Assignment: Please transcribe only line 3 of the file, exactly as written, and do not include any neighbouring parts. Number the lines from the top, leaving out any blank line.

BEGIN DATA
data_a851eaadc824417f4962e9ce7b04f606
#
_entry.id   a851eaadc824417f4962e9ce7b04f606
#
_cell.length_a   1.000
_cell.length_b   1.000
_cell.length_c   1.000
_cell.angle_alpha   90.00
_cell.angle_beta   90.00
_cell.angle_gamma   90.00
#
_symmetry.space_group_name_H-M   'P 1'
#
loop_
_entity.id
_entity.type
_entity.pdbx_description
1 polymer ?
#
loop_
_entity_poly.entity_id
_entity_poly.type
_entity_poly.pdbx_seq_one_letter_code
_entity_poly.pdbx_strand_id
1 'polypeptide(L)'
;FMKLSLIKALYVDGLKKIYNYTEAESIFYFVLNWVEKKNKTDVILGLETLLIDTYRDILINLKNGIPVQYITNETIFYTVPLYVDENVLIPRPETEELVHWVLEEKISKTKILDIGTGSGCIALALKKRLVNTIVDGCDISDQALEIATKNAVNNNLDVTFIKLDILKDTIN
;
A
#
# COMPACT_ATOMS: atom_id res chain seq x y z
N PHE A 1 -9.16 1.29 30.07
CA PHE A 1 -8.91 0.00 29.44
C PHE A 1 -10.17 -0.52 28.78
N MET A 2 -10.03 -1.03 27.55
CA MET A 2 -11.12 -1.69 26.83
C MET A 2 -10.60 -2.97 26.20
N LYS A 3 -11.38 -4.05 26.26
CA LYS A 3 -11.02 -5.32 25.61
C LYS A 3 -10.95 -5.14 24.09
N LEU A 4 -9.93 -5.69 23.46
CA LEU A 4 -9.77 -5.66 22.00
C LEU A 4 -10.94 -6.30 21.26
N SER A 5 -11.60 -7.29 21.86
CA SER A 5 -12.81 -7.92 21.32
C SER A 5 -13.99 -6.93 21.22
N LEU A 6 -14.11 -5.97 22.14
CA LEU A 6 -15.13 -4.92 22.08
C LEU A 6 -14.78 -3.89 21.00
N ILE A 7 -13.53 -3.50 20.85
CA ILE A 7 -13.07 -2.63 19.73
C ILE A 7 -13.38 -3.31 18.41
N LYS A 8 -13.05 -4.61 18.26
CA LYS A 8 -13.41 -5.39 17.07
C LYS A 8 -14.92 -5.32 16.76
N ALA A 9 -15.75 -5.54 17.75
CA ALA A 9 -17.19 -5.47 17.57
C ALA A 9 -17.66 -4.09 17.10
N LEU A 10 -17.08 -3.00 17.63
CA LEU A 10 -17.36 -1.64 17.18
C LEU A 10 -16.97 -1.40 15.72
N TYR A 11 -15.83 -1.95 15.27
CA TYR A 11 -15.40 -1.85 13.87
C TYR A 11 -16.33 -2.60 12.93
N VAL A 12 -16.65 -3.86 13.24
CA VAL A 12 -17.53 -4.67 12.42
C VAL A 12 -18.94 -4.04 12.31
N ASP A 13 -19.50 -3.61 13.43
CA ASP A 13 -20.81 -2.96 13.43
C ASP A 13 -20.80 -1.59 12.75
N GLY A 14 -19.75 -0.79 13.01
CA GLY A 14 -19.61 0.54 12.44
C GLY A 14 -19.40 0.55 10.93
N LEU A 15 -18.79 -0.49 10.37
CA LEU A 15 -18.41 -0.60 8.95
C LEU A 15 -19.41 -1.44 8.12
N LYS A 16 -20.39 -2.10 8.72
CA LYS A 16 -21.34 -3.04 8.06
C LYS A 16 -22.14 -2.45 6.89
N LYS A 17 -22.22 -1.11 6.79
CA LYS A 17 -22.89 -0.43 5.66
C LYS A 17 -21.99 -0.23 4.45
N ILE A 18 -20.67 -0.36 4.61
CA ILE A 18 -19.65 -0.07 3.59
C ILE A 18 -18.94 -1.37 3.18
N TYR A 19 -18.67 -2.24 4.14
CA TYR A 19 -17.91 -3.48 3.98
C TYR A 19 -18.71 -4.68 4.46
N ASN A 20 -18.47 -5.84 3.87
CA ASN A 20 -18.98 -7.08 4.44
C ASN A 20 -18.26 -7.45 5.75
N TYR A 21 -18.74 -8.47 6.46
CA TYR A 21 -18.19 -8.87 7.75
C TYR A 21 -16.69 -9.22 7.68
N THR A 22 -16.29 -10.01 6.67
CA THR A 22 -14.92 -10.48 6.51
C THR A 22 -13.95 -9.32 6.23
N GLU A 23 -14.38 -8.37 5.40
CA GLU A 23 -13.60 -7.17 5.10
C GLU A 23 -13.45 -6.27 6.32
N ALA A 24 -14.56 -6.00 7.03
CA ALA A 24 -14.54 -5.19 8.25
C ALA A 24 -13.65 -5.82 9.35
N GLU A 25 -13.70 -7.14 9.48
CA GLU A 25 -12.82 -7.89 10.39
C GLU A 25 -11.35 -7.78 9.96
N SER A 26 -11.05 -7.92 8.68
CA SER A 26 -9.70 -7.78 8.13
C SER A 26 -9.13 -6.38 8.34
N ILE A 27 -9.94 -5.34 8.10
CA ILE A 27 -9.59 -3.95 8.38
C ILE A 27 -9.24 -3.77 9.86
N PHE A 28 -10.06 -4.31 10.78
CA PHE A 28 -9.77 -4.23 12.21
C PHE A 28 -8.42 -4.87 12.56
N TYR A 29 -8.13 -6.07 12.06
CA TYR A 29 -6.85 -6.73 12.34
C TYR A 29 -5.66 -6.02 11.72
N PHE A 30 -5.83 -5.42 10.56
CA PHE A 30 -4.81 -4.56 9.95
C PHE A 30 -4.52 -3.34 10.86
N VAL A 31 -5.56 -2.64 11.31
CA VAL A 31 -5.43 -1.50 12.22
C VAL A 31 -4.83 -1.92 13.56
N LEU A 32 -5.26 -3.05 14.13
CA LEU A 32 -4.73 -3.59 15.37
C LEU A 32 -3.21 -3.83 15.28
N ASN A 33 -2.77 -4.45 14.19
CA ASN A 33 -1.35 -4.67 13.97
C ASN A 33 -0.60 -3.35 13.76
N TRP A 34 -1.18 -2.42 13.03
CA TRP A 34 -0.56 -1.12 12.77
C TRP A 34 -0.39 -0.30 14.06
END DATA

_entry.id   a851eaadc824417f4962e9ce7b04f606